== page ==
HOW TO HELP
For more information or to get involved with the Chattanooga Promise Zone, call Elizabeth Crews at the Ochs Center for Metropolitan Studies, 423-425-5617.
The neighborhoods surrounding Hardy Elementary School are getting a new name: the Chattanooga Promise Zone.
Promise Zone volunteers have pledged to track all of the area's children from birth through college graduation, providing them with all the resources they can. They hope to guarantee every student the best chance possible at flipping their tassels and tossing their caps.
Organizers are basing their efforts on the Harlem Children's Zone, a nonprofit organization lauded for improving graduation rates in New York City's Harlem neighborhood.
The volunteers began planning Saturday how to target their efforts and unite already-established community groups. It's the first step in a project with an inaugural class set to graduate in 2033.
"This can't be one of those things with a lot of momentum, everybody's excited for six months and then it fizzles out," said Edna Varner, board chairwoman of the Community Foundation of Greater Chattanooga, which is helping to start the program. "It would be better just to do small acts of great work, slow and steady and ongoing."
That's why the group is starting with a narrow area, focusing on Hardy and Orchard Knob elementary schools and Howard Middle School.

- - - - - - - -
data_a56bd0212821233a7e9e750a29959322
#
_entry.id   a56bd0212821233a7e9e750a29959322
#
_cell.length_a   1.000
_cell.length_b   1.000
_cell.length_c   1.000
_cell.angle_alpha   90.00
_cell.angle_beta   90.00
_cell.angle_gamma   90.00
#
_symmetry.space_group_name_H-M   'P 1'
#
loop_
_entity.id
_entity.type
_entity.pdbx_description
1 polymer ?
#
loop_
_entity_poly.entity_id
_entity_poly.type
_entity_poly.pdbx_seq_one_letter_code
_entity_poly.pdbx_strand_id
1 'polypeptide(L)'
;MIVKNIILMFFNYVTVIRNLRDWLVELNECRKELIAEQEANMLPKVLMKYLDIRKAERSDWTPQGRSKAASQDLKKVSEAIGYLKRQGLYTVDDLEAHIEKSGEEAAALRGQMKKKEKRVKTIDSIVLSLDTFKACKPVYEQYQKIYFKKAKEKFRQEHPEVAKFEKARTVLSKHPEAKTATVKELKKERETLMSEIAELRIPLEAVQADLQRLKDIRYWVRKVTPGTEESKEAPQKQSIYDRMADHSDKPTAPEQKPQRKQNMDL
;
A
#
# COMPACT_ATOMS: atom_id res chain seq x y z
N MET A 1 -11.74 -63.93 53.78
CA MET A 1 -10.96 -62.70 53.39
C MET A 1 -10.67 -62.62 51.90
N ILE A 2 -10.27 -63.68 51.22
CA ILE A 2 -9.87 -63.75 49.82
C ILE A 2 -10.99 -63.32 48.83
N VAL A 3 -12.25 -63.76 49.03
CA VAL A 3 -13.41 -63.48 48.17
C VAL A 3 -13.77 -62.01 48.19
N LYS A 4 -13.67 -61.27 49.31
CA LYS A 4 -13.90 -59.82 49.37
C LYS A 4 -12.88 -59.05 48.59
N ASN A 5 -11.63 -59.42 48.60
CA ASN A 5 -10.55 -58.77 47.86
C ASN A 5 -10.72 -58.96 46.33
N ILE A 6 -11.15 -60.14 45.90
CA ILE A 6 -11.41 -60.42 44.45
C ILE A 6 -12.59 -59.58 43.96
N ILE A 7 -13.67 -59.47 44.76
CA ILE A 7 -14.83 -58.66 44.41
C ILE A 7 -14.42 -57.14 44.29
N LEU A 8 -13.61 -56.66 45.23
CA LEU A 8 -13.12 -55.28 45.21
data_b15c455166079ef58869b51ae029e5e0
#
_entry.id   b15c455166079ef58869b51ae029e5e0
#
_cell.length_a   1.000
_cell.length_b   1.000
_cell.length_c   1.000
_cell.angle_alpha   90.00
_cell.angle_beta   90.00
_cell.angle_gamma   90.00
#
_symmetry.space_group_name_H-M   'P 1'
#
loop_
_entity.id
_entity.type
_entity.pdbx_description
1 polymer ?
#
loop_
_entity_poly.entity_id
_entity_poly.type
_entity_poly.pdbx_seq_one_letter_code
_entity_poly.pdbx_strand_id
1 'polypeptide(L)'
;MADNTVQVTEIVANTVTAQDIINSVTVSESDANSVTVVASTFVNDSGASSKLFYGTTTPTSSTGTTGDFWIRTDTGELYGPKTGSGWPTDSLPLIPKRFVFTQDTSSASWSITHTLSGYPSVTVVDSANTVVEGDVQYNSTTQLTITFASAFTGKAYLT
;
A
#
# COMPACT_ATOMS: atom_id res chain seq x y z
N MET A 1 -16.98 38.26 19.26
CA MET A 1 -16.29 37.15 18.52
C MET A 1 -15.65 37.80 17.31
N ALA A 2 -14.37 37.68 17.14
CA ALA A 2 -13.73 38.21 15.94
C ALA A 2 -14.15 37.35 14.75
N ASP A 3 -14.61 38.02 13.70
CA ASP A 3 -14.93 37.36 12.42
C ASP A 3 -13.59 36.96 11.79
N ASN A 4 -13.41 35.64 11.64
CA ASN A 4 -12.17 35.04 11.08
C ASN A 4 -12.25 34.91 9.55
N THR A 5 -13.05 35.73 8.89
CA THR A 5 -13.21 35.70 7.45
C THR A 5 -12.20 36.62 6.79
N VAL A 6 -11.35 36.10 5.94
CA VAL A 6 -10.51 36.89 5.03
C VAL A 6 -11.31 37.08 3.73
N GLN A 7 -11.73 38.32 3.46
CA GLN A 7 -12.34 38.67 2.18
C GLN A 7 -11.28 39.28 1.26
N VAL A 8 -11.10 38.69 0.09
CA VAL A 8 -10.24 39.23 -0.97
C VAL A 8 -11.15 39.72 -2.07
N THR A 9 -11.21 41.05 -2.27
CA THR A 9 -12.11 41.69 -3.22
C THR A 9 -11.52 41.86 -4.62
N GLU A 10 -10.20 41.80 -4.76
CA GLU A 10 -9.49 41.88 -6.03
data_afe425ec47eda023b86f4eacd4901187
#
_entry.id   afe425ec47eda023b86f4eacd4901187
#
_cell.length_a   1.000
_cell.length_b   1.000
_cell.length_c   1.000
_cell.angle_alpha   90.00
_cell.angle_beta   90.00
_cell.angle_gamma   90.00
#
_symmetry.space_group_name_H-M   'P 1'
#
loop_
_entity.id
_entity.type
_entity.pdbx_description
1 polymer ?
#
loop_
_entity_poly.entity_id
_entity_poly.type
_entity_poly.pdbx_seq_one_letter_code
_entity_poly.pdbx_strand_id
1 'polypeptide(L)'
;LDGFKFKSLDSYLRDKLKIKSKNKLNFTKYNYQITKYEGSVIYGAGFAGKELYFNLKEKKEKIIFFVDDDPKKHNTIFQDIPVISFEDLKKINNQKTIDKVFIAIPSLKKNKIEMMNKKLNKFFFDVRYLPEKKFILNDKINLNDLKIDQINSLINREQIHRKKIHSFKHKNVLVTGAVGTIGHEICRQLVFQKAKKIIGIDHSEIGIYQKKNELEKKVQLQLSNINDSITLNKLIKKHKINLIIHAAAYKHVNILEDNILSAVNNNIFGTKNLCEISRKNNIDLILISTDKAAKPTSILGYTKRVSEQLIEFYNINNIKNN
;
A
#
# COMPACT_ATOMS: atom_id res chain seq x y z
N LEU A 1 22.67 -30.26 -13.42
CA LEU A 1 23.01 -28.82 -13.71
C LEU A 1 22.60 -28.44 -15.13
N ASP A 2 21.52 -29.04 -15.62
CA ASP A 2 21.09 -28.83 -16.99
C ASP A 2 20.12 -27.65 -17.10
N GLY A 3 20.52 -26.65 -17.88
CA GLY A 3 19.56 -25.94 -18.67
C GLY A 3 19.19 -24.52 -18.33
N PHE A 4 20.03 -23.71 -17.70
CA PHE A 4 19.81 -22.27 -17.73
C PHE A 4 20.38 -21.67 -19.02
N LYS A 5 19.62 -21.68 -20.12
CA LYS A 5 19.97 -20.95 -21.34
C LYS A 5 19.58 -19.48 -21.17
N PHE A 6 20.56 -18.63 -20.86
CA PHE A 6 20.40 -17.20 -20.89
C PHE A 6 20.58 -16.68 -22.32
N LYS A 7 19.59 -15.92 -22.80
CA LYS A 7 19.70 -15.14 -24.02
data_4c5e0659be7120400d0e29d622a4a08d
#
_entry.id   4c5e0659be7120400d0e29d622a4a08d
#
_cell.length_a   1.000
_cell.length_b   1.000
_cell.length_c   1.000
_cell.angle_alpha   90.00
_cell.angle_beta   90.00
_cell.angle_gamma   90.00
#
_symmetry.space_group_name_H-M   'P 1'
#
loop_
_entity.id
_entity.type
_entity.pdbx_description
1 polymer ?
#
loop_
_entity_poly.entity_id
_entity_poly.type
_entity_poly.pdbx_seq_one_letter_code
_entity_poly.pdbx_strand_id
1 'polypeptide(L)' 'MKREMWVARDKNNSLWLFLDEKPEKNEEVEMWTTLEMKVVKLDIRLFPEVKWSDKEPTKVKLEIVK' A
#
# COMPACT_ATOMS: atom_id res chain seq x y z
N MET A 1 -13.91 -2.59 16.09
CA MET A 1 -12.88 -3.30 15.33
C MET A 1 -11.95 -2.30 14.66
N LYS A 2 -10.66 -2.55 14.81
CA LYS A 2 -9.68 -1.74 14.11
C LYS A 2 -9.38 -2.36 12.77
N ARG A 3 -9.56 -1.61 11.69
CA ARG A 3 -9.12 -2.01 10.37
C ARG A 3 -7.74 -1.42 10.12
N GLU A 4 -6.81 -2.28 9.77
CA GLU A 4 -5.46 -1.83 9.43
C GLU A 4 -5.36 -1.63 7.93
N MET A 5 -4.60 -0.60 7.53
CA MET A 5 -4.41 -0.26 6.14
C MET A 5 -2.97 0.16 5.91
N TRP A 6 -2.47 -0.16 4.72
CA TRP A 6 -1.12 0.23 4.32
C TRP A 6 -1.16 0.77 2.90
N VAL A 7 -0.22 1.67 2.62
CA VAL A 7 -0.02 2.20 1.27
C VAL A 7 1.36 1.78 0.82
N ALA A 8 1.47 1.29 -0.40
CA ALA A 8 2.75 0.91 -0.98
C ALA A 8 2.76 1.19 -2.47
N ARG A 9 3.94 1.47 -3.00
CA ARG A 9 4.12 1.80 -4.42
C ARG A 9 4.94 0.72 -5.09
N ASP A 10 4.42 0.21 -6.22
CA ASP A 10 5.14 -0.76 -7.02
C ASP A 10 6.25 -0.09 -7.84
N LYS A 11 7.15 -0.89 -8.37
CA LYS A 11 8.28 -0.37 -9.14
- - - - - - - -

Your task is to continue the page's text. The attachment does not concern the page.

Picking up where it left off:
If the program is a success, organizers hope to expand it from the initial area, which has the highest concentration of poverty in Chattanooga, to other impoverished areas.
"You never hear a rich person say, 'I'm sending this kid to Harvard, I'm sending this kid to Yale and I'm sending this kid to hairdressing school," said Pete Cooper, president of the Community Foundation. "We need to have the highest expectations for our children."
Cedric Billingsley, a Harriet Tubman neighborhood parent, was one of about 40 volunteers to attend the Promise Zone's planning meeting Saturday. He said Chattanooga has some great after-school programs, but his area needs more.
"You only have certain kids that show up. What about the other kids? They're lost," he said. "If you've got a place you can go instead of running in the streets with your friends, that's beneficial."
Barbara Davidson, pastor of Grace Chapel, agreed that after-school programs should be a top focus for the organization.
"We're not afraid of hard work," she said. "We're looking for change, positive change."
With hard-working, dedicated volunteers, Varner said she expects great things from the project.
"We have all the resources and all the brains within our community to make this work," she said. "We have a responsibility to our kids to do something new, energetic, long-term and with long-term results."
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